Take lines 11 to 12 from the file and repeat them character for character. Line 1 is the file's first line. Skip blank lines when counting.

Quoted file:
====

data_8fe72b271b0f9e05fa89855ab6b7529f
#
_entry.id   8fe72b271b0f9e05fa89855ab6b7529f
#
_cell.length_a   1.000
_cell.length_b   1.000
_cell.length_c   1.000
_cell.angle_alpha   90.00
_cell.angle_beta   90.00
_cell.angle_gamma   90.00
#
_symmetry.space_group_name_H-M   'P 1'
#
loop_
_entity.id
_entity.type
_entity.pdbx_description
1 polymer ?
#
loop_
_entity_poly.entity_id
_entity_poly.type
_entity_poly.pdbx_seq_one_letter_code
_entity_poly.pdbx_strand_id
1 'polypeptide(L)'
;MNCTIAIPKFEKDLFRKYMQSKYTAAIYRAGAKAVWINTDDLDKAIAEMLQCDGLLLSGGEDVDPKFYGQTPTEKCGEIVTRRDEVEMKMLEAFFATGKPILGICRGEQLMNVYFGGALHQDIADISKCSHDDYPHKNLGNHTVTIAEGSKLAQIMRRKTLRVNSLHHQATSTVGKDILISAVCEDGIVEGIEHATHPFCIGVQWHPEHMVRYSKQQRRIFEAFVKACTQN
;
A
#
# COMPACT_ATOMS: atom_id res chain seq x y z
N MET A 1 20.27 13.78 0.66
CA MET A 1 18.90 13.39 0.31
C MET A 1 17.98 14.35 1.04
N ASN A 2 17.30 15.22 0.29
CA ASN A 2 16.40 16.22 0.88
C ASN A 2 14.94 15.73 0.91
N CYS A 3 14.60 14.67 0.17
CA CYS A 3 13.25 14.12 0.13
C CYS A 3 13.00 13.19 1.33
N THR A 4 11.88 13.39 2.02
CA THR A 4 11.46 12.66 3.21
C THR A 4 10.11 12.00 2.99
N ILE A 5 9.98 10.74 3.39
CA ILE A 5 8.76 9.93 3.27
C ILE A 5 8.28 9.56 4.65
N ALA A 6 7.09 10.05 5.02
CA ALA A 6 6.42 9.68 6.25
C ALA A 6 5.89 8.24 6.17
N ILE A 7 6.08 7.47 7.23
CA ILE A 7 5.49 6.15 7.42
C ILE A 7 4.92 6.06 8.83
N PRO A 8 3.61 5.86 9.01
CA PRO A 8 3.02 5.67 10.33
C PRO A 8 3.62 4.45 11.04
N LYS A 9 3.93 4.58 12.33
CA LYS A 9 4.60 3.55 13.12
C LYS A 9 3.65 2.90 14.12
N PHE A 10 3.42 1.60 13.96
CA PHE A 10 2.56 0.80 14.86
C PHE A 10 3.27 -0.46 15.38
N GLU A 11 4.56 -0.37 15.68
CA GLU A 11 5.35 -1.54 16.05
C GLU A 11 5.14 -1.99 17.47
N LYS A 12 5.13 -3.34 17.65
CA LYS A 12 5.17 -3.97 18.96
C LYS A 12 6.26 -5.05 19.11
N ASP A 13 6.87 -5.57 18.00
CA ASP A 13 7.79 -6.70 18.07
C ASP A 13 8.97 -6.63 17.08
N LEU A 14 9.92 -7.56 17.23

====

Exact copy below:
#
_symmetry.space_group_name_H-M   'P 1'